FF's electric crossover could be one of the quickest CUVs on the road if it can really beat these three.

Faraday Future is now less than a month away from unveiling the production version of its electric crossover at the 2017 Consumer Electronics Show on January 3. A new teaser video suggests the CUV might be quite a performer by lining it up against a Tesla Model X, Bentley Bentayga, and Ferrari 488 GTB.

FF doesn’t reveal the results, but the company probably wouldn’t tease losing a race against these heavyweights. For reference, the Model X P100D can run to 60 miles per hour (97 kilometres per hour) in 2.7 seconds. The 488 GTB needs 3 seconds to reach 62 mph (100 km/h), and by the standard’s of this group the Bentley needs a rather leisurely 4 seconds for getting to 60 mph.
 

Faraday Future Teaser Video


The firm isn’t revealing many powertrain details yet, including the electric motors’ output. However, the firm says that its range is over 482 kilometres (300 miles) thanks to a 98-kilowatt-hour battery pack. The Tesla Model X P100D, which is likely the biggest competitor to Faraday’s vehicle, goes 465 km (289 miles) from 100 kWh.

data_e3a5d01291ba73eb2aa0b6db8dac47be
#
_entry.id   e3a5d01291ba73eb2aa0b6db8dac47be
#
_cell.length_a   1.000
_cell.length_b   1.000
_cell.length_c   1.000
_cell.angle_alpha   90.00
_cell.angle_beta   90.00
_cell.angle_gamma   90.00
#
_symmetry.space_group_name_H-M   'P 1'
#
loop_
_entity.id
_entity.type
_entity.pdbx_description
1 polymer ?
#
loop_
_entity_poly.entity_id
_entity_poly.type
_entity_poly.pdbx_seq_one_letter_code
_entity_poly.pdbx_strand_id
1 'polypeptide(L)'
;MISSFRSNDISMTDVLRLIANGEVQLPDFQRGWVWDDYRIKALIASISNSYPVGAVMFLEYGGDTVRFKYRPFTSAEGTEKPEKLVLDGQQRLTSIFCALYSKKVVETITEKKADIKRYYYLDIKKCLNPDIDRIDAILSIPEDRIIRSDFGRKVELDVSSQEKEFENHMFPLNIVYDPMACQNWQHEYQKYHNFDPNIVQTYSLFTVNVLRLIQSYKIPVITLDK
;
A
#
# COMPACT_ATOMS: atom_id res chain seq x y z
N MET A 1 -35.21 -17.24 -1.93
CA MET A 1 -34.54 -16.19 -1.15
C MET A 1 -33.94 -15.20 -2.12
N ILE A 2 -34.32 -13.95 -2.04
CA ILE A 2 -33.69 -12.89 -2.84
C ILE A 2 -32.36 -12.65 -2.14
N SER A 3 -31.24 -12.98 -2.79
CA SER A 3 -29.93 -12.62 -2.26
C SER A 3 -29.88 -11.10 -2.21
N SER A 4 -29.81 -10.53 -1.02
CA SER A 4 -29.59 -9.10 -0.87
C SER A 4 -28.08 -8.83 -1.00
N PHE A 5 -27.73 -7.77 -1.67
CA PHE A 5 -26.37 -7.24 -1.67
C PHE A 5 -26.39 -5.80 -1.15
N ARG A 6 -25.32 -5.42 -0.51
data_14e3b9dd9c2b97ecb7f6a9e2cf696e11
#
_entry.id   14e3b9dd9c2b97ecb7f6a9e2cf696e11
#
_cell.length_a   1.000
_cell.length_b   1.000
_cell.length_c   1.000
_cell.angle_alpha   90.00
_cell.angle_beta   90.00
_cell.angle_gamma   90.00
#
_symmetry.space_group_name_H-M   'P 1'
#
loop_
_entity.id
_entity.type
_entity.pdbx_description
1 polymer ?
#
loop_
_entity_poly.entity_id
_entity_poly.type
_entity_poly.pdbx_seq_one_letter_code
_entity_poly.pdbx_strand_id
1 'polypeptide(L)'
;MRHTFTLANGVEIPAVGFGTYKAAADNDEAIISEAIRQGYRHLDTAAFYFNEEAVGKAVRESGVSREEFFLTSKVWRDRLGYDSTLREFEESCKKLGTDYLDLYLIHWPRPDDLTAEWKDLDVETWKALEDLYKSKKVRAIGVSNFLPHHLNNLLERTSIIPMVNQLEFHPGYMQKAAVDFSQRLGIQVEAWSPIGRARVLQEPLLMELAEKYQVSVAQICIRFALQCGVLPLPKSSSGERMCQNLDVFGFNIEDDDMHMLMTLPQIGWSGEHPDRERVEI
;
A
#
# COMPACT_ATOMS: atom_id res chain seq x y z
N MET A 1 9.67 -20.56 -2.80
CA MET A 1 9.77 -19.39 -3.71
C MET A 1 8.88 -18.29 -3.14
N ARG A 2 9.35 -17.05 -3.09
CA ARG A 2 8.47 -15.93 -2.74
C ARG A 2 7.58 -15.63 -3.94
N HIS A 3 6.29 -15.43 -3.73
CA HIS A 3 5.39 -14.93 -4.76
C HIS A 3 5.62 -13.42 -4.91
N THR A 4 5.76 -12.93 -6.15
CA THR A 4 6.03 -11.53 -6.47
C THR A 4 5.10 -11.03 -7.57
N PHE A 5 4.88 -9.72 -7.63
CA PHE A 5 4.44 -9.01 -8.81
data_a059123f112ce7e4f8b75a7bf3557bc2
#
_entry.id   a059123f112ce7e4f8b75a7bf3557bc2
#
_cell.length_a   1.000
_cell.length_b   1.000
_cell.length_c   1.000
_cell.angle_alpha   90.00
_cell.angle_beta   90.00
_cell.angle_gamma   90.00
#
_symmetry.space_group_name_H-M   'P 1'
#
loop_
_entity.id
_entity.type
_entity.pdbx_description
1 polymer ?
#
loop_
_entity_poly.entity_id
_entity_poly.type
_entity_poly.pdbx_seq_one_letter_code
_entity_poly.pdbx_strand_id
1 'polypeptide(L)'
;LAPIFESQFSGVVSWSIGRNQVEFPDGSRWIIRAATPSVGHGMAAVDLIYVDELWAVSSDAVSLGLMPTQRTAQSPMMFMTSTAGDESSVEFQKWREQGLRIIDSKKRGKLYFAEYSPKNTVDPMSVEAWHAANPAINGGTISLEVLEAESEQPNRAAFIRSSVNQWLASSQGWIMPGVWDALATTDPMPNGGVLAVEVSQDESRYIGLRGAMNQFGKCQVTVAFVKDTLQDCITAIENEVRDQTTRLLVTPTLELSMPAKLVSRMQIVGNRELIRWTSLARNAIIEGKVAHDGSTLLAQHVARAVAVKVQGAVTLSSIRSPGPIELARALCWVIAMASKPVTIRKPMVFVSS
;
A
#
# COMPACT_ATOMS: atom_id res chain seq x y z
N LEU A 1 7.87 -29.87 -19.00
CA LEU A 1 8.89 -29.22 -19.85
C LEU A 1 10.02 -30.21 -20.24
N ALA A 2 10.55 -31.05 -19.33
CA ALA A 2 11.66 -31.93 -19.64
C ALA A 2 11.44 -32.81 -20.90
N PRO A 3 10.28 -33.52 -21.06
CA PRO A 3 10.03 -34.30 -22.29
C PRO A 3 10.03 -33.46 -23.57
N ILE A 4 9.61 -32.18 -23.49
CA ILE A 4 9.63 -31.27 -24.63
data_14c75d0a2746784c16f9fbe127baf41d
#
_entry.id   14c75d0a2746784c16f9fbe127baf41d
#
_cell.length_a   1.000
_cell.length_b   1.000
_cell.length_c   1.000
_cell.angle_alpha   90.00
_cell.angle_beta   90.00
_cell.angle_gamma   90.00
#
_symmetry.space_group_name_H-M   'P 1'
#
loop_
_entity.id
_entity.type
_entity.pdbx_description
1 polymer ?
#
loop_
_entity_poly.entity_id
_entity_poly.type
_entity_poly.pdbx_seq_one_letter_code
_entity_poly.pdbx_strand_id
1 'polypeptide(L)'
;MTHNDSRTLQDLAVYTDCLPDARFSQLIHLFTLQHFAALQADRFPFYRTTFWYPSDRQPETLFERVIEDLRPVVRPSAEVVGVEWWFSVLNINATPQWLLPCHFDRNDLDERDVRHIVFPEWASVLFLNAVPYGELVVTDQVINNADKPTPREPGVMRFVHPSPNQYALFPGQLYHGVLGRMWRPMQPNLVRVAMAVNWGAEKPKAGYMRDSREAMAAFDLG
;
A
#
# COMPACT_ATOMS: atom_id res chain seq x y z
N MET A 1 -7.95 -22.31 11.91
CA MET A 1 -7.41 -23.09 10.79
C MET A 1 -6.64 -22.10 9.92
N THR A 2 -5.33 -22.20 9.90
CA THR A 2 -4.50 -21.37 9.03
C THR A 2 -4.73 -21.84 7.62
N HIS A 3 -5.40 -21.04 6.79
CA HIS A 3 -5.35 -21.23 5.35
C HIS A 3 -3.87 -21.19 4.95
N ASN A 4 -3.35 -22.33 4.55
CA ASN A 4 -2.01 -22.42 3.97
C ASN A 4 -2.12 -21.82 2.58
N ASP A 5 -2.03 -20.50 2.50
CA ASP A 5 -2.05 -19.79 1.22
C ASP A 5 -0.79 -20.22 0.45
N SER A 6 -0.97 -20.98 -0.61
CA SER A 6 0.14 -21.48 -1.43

FF has been staging a lengthy teaser campaign for its still-unnamed electric crossover. Spy shots and renderings suggest that the vehicle features coupe-like styling that flows from a short hood and over a heavily sloped roof. The LED running lights wrap around the front end and add an extra accent above the grille. The taillights span the entire width of the rear, and there are visible sensors for the vehicle’s safety tech.

The model reportedly sports a sophisticated semi-autonomous driving system that supports over-the-air software updates. Earlier this year, a heavily modified Lincoln MKZ showed the tech under development.

FF has been building a $1 billion USD factory in Nevada that would build the CUV. However, those plans are currently on hold. The construction company building the plant says that work should begin again in early 2017. It’s not yet clear whether this delay also means the fledgling automaker needs to push back the launch of its first product.

 

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